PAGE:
It's always fun to see a second generation hockey player make their way to the NHL. Comparisons are made and stories are told of the father's time and impact in the league, setting the table for the career of the son. For Anaheim Ducks defenseman Josh Manson, it means following in the skates of a 1100+ game, 2700+ penalty minute rugged defenseman with a trademark raspy voice thanks to a punch to the throat from Sergio Momesso. Father Dave Manson carved out quite a 17 year NHL career, and with the two-year extension signed in the offseason it's safe to say Josh is on his way as well.
After three seasons patrolling the blue line for Northeastern University, including earning awards as Hockey East's best defensive defenseman in addition to second team All-Star and All Academic distinctions, this past year was Manson's first full one as a professional hockey player. Injuries and illness made room for him to get a few extended looks at the NHL level last season, and with this coming season being his last on a two-way contract, this will likely be the only year San Diego hockey fans get to see him in Gulls colors.
Manson began the year with the Norfolk Admirals, playing his first seven games in the AHL before being called up to the big club. Upon his return in December he settled in, and would score all three of his goals for the season during a nine game stretch from January 21 against the Charlotte Checkers to February 13 against the Syracuse Crunch. The January 21 game against Charlotte saw him put up his season-high three points, as he also dealt a pair of assists. It was one of two multi-point games he recorded with the Ads, passing for a pair of assists against the Hershey Bears on April 3.
Manson's NHL debut came Halloween night at Dallas, as he skated for 12:30 against the Stars and took a delay of game minor. November 16 against the Florida Panthers he recorded his first NHL point, picking up the primary assist on Andrew Cogliano's final tally of the game. Manson's best shot attempt percentage performance came against the Calgary Flames on November 18, when Anaheim took 82.8% of the shot attempts during the 23:48 he was on ice. He saw his second heaviest workload against the Chicago Blackhawks on the Thanksgiving weekend matinee, playing 23:15 and helping the Ducks to 62.5% of the shot attempts taken while he was on ice. Manson appeared in three games against the Kings, drawing the secondary assist on Corey Perry's game-winning goal and taking the Ducks lone minor for cross checking Justin Williams on February 27.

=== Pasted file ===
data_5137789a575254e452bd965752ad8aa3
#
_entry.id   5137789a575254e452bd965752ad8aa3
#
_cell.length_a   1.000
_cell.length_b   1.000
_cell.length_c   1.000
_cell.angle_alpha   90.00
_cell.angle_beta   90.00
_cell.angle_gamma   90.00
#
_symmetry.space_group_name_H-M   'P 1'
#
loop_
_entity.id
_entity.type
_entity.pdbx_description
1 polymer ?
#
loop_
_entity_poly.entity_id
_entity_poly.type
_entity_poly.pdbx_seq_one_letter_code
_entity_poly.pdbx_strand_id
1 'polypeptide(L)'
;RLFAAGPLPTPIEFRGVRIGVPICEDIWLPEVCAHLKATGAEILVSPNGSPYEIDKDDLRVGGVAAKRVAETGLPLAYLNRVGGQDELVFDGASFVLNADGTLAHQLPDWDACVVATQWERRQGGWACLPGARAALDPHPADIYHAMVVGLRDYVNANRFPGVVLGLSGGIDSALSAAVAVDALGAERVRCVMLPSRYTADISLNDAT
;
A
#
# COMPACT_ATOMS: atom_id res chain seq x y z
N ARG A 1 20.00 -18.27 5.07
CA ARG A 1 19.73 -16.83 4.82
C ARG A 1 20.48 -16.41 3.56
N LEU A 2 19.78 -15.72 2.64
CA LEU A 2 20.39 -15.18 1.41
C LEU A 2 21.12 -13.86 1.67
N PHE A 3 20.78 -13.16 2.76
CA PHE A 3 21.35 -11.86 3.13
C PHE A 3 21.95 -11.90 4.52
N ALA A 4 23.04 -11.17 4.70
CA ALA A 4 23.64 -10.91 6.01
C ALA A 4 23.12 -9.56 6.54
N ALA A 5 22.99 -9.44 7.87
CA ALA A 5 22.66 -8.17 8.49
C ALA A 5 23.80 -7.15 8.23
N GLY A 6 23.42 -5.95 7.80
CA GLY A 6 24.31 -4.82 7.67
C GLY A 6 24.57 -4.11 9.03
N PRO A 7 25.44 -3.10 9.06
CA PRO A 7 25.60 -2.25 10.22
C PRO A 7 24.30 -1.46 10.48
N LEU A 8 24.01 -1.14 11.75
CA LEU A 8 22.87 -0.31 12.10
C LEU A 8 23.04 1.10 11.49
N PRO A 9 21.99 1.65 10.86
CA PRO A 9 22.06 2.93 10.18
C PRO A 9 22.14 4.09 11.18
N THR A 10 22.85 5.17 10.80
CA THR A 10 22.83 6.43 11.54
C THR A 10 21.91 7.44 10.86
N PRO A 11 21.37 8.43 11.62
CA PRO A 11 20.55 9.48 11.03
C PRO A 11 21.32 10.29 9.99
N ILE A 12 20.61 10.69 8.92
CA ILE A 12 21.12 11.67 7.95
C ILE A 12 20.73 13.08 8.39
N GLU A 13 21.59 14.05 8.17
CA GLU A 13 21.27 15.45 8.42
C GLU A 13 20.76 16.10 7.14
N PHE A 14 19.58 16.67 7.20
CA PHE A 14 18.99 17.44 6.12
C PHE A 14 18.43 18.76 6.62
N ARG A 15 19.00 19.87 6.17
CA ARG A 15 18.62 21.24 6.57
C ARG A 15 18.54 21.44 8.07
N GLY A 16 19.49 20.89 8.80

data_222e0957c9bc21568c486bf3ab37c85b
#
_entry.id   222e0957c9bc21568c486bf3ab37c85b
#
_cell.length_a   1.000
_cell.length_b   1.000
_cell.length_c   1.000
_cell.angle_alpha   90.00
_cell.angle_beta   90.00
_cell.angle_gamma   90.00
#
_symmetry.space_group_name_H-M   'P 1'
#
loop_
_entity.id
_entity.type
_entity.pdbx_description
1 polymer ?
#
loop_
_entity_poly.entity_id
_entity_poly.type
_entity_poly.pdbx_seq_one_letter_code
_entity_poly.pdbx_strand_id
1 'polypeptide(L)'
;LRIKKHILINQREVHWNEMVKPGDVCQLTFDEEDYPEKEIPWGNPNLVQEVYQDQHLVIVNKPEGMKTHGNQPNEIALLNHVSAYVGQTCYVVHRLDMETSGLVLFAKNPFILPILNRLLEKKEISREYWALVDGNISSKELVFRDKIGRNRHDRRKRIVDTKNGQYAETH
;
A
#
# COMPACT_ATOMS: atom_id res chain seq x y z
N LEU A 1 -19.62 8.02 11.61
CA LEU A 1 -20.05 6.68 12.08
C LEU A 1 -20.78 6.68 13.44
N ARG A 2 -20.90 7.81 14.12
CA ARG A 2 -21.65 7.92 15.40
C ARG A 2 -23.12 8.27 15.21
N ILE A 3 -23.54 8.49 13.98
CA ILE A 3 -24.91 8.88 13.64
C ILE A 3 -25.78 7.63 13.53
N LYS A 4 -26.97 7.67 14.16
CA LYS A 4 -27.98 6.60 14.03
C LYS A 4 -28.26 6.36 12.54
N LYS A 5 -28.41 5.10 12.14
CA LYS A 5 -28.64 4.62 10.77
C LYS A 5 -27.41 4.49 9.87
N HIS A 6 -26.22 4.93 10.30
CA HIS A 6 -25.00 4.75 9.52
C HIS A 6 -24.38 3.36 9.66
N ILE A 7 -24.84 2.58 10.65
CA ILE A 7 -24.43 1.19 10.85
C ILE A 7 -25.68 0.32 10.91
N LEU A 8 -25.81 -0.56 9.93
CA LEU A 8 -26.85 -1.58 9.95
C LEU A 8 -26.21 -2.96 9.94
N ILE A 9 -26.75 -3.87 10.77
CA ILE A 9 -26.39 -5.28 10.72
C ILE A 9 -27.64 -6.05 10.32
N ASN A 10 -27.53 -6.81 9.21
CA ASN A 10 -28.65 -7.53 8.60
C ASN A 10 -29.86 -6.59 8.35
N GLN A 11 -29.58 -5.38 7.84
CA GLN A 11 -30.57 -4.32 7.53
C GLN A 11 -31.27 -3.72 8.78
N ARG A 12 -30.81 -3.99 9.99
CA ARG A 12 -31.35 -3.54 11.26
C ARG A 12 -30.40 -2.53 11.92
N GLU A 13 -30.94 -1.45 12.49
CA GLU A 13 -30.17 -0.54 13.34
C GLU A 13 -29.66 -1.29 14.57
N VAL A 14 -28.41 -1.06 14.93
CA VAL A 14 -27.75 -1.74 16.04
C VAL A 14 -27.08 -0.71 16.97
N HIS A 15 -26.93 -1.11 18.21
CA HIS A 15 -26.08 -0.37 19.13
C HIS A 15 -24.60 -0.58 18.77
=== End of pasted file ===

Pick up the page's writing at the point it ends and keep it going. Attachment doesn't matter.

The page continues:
Though noticeably wearing down in December near the end of his initial 18 game run with the club, Manson proved a valuable stop-gap for a backend besieged by injuries and beset with sickness. As one would expect his minutes were sheltered, mainly skating against opposing third pairs and starting more often in the offensive zone. Manson's 8.6 relative offensive zone start percentage was second highest on the team amongst players who appeared in more than 15 games (William Karlsson was most protected at 12.26 ZSO%), and to his credit the Ducks had 54.4% of the shot attempts and scored 53.6% of the goals when he was on ice.
Ideally Manson would probably have spent even more of the season in Norfolk as one of the Admirals top defenders, but he showed well in the big league and made it clear that his time as an every day NHL defender is close. He'll turn 24 in October, and with an extremely valuable $0.825 mil. cap hit that lasts through the 17-18 season and will retain restricted free agent status when it expires, expect him to become an important part of the Ducks defense sooner rather than later.